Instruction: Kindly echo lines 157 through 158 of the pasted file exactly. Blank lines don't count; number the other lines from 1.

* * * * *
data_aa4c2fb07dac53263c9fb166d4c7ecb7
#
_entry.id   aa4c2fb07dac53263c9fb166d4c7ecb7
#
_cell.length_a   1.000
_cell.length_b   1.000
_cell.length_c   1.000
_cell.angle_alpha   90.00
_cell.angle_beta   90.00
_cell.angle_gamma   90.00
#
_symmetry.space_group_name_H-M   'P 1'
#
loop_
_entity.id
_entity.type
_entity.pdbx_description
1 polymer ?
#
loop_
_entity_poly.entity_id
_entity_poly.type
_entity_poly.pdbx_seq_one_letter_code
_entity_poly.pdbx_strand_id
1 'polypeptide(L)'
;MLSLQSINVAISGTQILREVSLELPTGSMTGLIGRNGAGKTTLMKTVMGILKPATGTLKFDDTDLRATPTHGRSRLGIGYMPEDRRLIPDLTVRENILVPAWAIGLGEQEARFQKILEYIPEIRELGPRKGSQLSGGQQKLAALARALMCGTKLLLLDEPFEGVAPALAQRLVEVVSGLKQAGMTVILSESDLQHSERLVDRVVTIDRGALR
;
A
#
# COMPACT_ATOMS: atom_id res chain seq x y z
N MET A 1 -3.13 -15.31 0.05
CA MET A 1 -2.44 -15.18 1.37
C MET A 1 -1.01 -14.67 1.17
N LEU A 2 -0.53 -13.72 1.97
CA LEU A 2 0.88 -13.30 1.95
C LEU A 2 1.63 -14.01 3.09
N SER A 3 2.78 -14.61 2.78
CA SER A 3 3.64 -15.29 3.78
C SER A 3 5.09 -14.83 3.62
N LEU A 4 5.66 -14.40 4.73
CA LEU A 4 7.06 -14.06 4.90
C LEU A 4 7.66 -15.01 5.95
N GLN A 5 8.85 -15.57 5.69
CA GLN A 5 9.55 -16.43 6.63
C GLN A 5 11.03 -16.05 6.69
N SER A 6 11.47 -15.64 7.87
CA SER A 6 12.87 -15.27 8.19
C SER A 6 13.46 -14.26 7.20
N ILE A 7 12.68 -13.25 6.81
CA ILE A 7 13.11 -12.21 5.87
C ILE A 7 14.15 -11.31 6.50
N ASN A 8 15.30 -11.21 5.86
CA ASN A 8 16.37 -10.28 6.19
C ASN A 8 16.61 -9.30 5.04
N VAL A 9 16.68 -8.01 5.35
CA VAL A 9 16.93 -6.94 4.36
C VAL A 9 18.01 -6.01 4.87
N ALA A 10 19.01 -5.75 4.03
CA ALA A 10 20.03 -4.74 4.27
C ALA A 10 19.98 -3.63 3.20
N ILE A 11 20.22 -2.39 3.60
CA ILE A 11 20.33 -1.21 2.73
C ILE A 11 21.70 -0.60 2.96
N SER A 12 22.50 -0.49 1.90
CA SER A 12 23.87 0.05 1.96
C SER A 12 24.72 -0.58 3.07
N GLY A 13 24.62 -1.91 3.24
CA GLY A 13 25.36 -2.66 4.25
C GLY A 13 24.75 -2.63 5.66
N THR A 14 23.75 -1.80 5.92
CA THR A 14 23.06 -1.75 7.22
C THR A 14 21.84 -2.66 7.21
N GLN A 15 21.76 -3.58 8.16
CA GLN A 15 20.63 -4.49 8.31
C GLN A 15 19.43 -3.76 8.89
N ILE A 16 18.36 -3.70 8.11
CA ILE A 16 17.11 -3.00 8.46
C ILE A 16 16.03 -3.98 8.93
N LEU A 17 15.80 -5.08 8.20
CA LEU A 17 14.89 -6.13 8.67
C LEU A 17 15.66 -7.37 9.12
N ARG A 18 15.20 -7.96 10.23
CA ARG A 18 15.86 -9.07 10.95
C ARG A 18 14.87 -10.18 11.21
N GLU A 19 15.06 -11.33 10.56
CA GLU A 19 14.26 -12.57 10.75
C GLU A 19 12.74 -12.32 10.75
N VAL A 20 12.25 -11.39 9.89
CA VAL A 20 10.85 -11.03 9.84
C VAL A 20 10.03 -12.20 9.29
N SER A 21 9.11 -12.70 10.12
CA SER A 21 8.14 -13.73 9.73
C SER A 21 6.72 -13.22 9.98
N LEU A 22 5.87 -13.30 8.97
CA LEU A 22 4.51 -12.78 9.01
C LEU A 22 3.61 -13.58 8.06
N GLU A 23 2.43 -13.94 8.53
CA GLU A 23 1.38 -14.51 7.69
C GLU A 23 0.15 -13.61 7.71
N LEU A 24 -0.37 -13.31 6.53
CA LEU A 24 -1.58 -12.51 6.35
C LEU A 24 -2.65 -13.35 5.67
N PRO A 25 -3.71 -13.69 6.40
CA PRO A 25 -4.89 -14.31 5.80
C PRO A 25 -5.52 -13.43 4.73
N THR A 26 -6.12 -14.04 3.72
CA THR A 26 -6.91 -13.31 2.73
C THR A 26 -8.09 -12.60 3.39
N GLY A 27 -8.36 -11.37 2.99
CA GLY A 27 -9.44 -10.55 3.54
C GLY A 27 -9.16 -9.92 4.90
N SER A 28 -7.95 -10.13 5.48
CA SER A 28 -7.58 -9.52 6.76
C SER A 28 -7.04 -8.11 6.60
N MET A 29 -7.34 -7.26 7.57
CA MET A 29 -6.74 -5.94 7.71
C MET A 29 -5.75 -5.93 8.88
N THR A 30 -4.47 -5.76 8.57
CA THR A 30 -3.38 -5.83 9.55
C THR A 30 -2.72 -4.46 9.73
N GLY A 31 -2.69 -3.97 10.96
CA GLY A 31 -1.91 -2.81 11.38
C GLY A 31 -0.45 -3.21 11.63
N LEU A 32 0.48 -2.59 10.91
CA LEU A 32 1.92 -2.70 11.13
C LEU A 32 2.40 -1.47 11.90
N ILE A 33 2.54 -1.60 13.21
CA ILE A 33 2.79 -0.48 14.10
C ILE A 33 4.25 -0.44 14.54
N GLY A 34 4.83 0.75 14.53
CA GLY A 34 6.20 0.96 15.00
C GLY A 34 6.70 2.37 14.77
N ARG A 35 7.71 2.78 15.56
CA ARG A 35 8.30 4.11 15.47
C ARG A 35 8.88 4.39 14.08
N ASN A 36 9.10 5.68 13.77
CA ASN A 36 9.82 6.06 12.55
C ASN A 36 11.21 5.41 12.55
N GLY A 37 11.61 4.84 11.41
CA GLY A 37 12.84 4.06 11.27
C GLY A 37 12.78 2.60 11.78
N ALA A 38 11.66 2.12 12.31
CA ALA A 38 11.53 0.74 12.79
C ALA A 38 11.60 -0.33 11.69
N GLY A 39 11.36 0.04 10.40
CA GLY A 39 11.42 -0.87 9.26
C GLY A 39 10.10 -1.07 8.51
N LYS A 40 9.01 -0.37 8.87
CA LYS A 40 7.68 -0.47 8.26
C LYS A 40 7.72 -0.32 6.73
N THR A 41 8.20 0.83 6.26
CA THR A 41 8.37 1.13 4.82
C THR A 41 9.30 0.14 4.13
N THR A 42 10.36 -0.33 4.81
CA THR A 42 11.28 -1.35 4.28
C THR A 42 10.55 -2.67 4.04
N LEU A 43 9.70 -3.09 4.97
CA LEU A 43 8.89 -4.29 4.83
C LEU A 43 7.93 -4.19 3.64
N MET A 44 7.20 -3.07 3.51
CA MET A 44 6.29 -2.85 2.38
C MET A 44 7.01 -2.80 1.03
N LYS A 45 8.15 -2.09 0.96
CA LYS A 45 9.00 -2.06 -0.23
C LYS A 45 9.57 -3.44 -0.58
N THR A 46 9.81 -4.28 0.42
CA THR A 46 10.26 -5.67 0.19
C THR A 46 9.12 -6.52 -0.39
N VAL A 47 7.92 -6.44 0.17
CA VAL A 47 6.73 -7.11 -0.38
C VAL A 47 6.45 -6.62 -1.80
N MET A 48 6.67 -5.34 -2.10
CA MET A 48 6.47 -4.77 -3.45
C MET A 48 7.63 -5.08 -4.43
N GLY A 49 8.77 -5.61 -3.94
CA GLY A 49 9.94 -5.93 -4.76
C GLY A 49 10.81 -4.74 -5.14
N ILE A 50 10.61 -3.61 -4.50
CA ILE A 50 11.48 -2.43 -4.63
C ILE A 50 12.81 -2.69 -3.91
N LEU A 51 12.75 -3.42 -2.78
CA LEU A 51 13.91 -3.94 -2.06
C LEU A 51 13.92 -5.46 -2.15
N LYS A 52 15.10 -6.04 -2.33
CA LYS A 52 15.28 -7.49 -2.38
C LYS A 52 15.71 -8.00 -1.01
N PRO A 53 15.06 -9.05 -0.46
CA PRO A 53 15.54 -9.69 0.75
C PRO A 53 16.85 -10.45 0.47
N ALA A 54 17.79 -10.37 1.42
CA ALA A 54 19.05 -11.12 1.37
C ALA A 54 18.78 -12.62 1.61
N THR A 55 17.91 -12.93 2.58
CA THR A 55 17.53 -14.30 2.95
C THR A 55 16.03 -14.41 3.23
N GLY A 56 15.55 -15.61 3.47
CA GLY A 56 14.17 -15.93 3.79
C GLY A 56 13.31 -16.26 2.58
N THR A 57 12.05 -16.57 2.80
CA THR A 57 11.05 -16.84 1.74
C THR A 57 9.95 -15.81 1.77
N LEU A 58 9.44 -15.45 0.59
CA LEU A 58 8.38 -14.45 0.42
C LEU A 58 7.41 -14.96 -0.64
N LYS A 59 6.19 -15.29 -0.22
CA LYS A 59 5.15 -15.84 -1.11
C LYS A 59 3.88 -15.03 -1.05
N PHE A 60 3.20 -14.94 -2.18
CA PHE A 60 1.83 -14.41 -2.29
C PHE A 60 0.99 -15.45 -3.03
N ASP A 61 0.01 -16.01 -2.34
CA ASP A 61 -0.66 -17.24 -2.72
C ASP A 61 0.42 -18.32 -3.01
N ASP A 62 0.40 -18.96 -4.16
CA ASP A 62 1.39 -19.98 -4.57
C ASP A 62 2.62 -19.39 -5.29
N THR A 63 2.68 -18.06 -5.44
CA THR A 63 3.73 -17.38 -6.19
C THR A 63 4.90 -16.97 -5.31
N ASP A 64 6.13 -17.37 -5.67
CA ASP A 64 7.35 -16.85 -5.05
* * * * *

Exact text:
N LEU A 43 9.70 -3.09 4.97
CA LEU A 43 8.89 -4.29 4.83